Embraer and Sierra Nevada performed the inaugural flight of the first Nigerian Air Force A-29 advanced training and light attack turboprop. The aircraft is part of an order for 12 units from the African country, announced in December 2018.

The planes are being produced at the Jacksonville facility, in Florida, and are scheduled to begin delivery in 2021. Before that, the Super Tucanos will undergo system modifications and final tests in Centennial, Colorado, where training will also be conducted with the pilots of the Nigerian Air Force.

“The aircraft met or exceeded all the requirements and we are very pleased with the successful flight,” stated Ed Topps, vice president of Tactical Aircraft Systems and programs for SNC’s IAS business area. “SNC and our partner, Embraer, are certain the Nigerian Air Force will be pleased with these aircraft.”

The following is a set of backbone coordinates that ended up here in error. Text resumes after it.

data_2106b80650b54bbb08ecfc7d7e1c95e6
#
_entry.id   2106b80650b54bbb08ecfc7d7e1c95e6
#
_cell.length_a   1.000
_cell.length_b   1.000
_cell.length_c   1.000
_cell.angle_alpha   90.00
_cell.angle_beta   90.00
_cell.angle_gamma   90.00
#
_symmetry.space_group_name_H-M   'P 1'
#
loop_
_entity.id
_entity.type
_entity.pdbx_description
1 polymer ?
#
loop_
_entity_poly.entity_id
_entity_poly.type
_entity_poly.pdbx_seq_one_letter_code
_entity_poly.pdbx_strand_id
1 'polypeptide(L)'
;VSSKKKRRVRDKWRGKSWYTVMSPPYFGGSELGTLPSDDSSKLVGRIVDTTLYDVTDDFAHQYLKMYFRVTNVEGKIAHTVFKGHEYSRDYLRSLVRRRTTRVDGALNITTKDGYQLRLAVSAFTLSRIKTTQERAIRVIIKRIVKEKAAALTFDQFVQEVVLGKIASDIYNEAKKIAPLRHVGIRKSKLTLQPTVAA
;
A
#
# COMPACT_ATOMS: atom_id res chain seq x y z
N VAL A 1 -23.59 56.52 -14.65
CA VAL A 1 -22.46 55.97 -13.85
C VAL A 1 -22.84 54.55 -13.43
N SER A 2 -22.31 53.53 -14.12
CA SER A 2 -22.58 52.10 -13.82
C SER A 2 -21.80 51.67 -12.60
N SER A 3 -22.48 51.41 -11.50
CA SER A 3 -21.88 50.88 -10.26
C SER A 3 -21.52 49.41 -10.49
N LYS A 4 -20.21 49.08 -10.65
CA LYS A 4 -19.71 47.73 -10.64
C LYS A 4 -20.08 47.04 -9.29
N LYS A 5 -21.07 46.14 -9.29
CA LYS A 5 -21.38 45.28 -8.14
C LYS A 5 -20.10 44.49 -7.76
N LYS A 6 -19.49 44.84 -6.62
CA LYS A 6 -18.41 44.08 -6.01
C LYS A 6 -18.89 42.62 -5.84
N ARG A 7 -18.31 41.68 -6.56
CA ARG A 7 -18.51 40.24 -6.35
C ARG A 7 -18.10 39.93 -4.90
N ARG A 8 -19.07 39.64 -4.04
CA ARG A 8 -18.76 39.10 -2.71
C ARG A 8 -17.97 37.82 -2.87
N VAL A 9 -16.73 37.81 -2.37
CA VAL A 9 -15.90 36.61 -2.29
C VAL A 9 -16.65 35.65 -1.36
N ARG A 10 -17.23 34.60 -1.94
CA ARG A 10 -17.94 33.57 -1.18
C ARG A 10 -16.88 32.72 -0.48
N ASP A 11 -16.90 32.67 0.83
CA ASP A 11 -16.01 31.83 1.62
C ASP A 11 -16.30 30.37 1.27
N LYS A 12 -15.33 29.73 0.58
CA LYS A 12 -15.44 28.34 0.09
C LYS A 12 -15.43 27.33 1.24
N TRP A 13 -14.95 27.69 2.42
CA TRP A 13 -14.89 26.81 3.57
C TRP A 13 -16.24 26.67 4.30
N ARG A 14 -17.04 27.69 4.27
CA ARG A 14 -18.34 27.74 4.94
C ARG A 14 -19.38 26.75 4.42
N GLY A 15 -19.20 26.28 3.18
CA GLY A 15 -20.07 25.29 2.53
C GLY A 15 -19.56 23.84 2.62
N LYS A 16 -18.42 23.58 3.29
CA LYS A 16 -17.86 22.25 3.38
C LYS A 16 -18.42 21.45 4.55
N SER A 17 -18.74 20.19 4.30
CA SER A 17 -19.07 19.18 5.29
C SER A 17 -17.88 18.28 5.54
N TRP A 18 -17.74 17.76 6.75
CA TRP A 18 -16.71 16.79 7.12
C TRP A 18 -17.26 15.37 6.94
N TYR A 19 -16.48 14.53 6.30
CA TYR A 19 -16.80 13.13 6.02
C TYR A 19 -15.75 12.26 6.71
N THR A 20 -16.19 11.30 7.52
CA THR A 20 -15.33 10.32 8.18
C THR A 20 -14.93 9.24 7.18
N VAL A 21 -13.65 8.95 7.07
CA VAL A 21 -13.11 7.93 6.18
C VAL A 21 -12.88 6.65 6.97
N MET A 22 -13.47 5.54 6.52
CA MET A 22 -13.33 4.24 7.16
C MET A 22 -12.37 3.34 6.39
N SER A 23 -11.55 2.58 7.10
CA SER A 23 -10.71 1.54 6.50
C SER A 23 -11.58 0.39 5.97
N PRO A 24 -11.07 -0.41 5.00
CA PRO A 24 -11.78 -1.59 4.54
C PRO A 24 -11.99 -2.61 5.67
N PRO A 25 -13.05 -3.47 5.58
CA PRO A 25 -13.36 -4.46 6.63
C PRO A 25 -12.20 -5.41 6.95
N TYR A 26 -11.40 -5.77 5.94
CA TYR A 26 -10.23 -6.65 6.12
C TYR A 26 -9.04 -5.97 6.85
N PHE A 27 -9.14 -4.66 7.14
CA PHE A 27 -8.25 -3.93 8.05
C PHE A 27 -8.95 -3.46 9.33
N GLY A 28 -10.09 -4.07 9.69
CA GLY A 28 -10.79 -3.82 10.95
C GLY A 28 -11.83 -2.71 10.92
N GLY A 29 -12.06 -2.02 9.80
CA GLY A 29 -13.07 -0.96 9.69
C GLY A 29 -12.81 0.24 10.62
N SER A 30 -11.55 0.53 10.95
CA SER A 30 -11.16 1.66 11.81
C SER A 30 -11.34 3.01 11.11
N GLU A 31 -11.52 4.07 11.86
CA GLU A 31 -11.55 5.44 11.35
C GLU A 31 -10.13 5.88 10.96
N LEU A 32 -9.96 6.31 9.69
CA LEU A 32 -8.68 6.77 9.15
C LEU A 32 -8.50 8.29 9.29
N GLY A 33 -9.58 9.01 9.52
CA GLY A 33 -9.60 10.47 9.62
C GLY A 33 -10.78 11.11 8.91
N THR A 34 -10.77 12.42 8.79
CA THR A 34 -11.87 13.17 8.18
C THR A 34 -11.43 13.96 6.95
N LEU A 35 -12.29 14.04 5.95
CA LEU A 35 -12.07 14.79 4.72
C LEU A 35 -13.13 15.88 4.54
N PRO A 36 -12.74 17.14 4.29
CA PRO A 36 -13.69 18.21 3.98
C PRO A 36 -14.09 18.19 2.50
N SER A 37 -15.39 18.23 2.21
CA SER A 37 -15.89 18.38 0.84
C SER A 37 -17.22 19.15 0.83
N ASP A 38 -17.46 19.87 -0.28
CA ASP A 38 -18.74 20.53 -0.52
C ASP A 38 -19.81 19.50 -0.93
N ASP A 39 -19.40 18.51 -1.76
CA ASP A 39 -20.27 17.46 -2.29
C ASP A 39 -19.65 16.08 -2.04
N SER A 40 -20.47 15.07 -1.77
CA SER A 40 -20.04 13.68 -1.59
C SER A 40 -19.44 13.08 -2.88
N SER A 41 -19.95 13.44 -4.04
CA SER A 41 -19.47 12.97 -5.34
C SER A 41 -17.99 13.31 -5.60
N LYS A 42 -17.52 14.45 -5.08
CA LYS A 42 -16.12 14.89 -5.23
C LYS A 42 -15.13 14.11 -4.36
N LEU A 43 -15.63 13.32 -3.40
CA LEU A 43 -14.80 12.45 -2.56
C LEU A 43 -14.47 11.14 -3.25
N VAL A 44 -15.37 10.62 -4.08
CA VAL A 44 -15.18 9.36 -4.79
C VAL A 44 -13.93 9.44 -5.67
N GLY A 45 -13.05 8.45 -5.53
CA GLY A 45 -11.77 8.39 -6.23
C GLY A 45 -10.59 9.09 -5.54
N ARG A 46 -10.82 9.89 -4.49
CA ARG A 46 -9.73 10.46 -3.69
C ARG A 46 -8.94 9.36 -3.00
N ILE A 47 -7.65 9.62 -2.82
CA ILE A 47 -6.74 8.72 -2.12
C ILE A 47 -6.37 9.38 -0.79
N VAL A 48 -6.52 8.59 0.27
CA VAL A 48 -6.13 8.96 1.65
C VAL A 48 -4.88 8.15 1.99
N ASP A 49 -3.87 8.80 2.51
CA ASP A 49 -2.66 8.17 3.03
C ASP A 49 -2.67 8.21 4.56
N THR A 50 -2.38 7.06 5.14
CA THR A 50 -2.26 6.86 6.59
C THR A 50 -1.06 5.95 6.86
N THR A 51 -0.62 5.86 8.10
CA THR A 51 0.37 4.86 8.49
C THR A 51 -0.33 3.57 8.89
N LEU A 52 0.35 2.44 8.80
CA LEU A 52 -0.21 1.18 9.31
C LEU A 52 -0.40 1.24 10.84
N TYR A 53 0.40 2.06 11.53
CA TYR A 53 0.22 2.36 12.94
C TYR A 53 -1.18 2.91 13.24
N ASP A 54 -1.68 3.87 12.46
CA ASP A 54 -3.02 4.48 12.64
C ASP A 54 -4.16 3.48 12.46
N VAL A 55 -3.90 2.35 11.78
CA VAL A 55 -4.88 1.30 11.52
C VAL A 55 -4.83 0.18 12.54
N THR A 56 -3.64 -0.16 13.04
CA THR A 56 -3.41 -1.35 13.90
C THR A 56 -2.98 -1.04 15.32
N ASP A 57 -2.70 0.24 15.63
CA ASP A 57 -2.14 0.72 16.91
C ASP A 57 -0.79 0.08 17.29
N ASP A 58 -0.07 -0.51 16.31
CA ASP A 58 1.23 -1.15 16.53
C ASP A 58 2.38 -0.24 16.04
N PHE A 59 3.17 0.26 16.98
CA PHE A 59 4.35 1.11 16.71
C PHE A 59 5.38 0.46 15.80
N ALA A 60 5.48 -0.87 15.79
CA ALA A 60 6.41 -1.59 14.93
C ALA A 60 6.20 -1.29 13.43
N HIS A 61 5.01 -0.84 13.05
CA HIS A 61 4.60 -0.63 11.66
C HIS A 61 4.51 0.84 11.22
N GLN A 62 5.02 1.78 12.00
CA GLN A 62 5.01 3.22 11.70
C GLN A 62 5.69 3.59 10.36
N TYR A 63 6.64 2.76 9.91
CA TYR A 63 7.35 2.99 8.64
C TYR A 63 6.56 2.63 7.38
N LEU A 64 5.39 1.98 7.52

“This is an exciting milestone in the production of these A-29s for the Nigerian Air Force. The Jacksonville production line is active, and Embraer and SNC look forward to seeing these aircraft continue to roll off the line in the coming months, ”says Jackson Schneider, president & CEO, Embraer Defense & Security.

The EMB-314 Super Tucano was developed from the EMB-312 Tucano, Embraer’s training turboprop in the 1990s. The first flight occurred in 1999 and the aircraft entered service in 2004 by the Brazilian Air Force.

To date, 15 air forces worldwide use the training turboprop and light attack worldwide (Embraer)

In all, the A-29 operates in 15 countries on tactical air support and reconnaissance missions in addition to advanced training. About 250 turboprop units have already been produced.

The sale of Super Tucano  to Nigeria had to rely on the consent of the United States, which relaxed a moratorium on sales of military equipment to Nigeria. The African country’s main objective with the aircraft is to reinforce its fight against the terrorist group Boko Haram.

US support for the sale of the A-29 to Nigeria is part of the military aid program offered to countries fighting terrorist groups. It is the same situation with the turboprops used by Afghanistan and Lebanon, also negotiated by the Americans.